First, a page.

published in the journal Obesity Reviews examines the link between reduced exposure to the cold and obesity in the UK and US.
We Burn More Calories When Cold
Historically, humans have lived in cold climates where they had to endure bitter cold for extended periods. Our body must burn calories at a much higher level to keep us warm during these times, and the increased metabolism helps to prevent overweight and obesity. This study review attempts to explain that seasonal cold helps to regulate energy balance and can help maintain normal body weight on a population level.
Indoor Temperatures Have Increased Over the Past Several Decades
The net effect is more calories burned for a longer period of time and this translates into lower body weight. Researchers have found that we experience a much smaller range of temperature variation than we did just 30 years ago. While this may not fully explain the skyrocketing overweight and obesity rates now seen across the US and UK, it does provide an important clue to how our environment can impact our ability to maintain a normal weight.
External Temperature Can Modify Our Fat Structure
Over the past decade, medical researchers have gained a much better understanding about the two distinctly different types of adipose or fat cells that we accumulate. White fat is metabolically active tissue that accumulates most commonly around the hips and mid-section of the body. Excess amounts of white fat are associated with inflammation, metabolic disease, heart disease and cancer.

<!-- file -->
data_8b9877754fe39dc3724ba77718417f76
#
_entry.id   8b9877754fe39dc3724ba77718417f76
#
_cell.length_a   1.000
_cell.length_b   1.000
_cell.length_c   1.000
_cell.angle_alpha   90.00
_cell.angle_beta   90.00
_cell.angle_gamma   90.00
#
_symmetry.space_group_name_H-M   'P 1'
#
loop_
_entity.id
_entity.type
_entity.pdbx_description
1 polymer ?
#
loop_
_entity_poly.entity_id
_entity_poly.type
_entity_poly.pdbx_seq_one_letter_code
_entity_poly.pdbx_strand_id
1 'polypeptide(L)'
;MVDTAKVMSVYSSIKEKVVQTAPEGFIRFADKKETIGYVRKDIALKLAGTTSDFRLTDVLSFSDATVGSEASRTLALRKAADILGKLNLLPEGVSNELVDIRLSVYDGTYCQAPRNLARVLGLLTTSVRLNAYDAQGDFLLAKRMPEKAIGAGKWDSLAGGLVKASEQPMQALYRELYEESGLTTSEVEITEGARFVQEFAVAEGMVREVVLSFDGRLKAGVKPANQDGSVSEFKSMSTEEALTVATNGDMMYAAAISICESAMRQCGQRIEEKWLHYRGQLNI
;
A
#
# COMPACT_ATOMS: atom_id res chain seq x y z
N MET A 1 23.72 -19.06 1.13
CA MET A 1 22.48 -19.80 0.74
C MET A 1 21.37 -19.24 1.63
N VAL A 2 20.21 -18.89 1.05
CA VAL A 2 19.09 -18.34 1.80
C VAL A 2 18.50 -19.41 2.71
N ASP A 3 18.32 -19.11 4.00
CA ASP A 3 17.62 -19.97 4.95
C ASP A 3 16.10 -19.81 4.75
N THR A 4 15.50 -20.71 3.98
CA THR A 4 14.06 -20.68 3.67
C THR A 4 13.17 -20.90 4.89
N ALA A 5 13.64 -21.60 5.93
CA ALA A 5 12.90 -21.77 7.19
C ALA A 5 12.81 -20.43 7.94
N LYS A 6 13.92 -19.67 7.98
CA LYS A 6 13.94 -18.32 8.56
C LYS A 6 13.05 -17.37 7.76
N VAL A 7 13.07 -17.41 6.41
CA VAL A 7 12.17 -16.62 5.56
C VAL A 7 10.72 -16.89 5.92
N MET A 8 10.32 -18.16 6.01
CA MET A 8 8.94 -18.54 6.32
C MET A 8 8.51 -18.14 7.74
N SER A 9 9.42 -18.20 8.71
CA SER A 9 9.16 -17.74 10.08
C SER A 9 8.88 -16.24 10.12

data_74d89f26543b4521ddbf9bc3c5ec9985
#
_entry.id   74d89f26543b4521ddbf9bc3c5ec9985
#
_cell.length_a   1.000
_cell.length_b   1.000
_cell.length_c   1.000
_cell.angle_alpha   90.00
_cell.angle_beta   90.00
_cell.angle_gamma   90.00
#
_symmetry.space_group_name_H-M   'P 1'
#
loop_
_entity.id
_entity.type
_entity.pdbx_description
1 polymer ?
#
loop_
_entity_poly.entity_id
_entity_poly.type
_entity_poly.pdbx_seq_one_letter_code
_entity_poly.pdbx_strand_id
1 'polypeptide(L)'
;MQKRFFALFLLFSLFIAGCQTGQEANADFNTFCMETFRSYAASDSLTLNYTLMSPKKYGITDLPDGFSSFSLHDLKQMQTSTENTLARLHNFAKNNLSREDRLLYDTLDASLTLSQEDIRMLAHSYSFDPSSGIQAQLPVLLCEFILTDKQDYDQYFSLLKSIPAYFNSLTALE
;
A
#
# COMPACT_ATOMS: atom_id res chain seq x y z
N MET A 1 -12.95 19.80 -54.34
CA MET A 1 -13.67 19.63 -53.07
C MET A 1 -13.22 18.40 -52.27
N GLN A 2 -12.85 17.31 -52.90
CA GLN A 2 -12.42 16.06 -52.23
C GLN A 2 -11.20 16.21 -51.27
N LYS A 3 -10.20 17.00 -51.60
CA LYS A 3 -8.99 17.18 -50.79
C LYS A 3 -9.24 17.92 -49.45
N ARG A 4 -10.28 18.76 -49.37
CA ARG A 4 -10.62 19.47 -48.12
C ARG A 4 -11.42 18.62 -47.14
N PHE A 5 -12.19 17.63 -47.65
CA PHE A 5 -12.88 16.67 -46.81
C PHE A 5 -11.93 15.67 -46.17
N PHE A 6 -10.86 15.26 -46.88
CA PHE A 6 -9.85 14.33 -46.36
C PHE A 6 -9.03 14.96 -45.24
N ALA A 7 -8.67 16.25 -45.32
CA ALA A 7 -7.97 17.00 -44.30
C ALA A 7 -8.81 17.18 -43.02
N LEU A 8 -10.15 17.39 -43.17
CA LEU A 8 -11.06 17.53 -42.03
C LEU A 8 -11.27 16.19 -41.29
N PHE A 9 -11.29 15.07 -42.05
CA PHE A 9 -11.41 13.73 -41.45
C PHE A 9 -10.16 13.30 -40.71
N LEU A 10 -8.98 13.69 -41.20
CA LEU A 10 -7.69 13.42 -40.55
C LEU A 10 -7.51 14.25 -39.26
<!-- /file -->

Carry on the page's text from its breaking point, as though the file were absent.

Brown fat is a thermally active type of tissue that actually burns calories for energy and is associated with a higher metabolic rate and lower weight range. Researchers from the Obesity Reviews study found that when people spend more time in a climate controlled environment they produce less brown fat and metabolize fewer calories at rest. This was found to result in a tendency to gain weight, especially when coupled with a sedentary lifestyle.
The researchers concluded "Research into the environmental drivers behind obesity, rather then the genetic ones, has tended to focus on diet and exercise -- which are undoubtedly the major contributors. However, it is possible that other environmental factors, such as winter indoor temperatures, may also have a contributing role. This research therefore raises the possibility for new public health strategies to address the obesity epidemic." The bottom line is to carefully control calories and remain physically active. Be mindful that external environmental factors also contribute to your ability to successfully lose weight.